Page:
September 17, 2016 didn’t just mark 9 years my oldest son has been breathing in the air of this world, it also marked 8 years that I’ve been writing this blog. Eight years of over-sharing madness. From marital problems to childhood illnesses, mortifying moments to momentous accomplishments- I’ve put almost all of it out there. What I share is actually carefully chosen, much to some people’s surprise.
In the thousands of blogs I’ve posted here, one subject that has only been mentioned a handful of times is my chronic pain. It’s taken over so much of my life that this blog has almost been an escape from it- but here’s a sobering fact: I live with pain every single moment of every single day.
Every day I’m surrounded by a mix of people who know about my pain and understand what I’m going through, and those who look at me and see “normal”, because to most people, I don’t look like I’m in pain.
Like many of those who suffer from invisible illness and/or chronic pain, that is on purpose. What we show you, what we allow you to see is carefully cultivated- much like this blog. We don’t want to be looked at differently. We don’t want pity, or judgment. Even people close to me don’t know the full extent of what I go through on a daily basis.
They don’t know that the pain I experience differs, not just day to day, but hour to hour. They don’t know that, while my pain may be physical, it radiates into my emotional state as well. That I never know if one wrong move can make the rest of my day, or the rest of my week, miserable. That I spend a lot of time worrying that I’m going to do something stupid and set myself back. That sometimes, even though I try hard not to let the pain rule my life, that it makes it so I don’t want to go anywhere, or do anything. Even write. Even get off the couch. They don’t know that I don’t avoid making plans to be a bitch, but because I don’t physically know if I’ll be able to keep them and I hate to say I’ll be somewhere and have to cancel. They don’t know that when the pain gets bad, it makes even the simplest tasks seem impossible, and it makes me dread doing things I normally enjoy. It makes me NOT feel like me- and living in a body that doesn’t feel like it belongs to you anymore, like you have zero control over it, is devastating.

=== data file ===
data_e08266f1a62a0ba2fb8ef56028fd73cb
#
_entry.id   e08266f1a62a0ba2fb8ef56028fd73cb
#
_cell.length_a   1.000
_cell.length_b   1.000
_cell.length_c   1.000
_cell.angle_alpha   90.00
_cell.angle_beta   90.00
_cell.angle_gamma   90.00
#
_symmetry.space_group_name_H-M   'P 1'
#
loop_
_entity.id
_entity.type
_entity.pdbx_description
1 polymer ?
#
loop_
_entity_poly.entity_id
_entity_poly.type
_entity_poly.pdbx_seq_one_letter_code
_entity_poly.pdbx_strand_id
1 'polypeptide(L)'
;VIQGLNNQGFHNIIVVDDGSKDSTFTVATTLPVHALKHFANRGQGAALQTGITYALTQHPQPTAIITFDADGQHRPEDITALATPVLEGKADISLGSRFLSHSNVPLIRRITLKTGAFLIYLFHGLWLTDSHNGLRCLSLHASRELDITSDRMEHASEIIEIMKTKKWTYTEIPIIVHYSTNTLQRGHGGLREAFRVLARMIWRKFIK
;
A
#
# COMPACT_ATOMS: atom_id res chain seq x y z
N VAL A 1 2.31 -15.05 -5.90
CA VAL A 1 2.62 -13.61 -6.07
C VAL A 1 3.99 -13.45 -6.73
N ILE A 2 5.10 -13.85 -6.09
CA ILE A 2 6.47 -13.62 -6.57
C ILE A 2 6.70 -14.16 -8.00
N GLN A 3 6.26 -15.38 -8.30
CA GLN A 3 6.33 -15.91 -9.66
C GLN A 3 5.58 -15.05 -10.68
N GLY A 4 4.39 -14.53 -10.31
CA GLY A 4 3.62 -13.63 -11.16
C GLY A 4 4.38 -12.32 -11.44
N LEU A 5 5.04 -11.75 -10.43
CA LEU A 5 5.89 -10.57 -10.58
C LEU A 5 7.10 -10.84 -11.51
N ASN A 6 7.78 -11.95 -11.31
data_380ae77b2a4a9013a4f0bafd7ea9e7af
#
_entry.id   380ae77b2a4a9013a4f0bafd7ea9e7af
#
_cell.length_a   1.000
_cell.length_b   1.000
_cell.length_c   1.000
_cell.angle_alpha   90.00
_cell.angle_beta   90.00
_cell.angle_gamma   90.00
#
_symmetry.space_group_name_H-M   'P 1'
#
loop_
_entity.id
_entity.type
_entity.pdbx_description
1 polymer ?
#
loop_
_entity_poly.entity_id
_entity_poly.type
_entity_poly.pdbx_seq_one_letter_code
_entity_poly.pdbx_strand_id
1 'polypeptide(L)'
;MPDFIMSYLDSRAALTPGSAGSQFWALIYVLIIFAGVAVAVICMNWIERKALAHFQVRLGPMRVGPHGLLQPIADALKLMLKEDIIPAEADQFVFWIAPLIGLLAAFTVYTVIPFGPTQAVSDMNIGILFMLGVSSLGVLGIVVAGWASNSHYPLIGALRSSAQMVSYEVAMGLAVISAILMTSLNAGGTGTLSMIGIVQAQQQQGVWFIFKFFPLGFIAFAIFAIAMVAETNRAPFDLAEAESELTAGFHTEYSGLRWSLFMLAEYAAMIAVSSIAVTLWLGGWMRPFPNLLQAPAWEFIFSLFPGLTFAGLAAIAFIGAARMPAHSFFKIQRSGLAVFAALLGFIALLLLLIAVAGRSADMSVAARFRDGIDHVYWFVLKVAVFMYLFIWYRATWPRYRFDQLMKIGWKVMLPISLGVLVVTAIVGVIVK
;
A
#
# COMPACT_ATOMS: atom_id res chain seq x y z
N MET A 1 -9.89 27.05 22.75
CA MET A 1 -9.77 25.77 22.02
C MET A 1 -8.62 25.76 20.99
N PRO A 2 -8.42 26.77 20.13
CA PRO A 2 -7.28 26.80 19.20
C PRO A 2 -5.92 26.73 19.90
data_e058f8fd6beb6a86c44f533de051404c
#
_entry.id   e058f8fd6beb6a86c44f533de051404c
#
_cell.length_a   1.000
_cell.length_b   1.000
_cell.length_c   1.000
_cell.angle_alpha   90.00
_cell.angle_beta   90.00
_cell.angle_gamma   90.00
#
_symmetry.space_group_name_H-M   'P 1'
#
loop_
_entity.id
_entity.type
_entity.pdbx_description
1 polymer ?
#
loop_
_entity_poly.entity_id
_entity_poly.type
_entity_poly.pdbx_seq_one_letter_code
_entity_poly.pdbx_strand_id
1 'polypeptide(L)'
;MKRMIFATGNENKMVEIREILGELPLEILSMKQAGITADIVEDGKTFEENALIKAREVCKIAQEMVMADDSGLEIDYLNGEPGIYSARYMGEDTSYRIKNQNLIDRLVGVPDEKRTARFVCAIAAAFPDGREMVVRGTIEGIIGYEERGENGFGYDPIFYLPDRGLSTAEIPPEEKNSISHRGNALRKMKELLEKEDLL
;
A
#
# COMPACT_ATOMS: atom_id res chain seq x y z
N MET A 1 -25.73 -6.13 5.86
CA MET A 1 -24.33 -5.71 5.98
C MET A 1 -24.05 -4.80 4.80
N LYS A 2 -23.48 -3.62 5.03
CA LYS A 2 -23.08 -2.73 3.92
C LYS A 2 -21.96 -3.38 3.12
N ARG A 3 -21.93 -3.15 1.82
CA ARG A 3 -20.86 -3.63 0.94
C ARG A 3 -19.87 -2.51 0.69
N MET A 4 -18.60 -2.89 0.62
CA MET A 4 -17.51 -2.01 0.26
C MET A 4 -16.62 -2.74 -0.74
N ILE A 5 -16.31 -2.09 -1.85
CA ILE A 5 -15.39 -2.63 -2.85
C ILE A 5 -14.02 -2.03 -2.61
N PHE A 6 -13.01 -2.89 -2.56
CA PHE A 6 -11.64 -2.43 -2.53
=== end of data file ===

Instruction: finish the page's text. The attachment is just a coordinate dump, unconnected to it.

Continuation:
How can you be supportive of something that is nearly impossible to understand unless you’ve experienced it yourself?
“How are you doing today?”- It’s a loaded question on both ends. Do they care? Do they really want to know the myriad of pain I’m experiencing today? Do I really want to explain it? Does it matter? What good will it do?
But as exhausting as it is to explain, because I can’t just say “bad”, “good”, or “okay,” I appreciate that you asked. I appreciate that you didn’t just look at me and assume I’m fine. I appreciate that you know and understand chronic pain exists, even if it’s invisible. I appreciate that you care enough to sit through my explanations, or don’t pry when I just shrug and say “okay.”
Thank you for being you, and for accepting me, and those like me. The world could use more understanding in it.
Every. Single. Time. pic.twitter.com/aAAWWjdrN3
I'm either "I HAVE 3 FRIES LEFT DON'T TOUCH MY PLATE!" or "Please take this so I can't eat any more of it!" There is no in-between.
Dear people writing articles on ways to get siblings to get along, I'll save you the time. The answer is "Don't let them play together"
Please stop Complimenting my kids’ “Good” Behavior goo.gl/fb/rwfojS
Hard pass from me pic.twitter.com/VayvW1eopK
I've gotten to the point where I'd let my kids summon a demon with a Ouija board before I'd let them play Monopoly together again.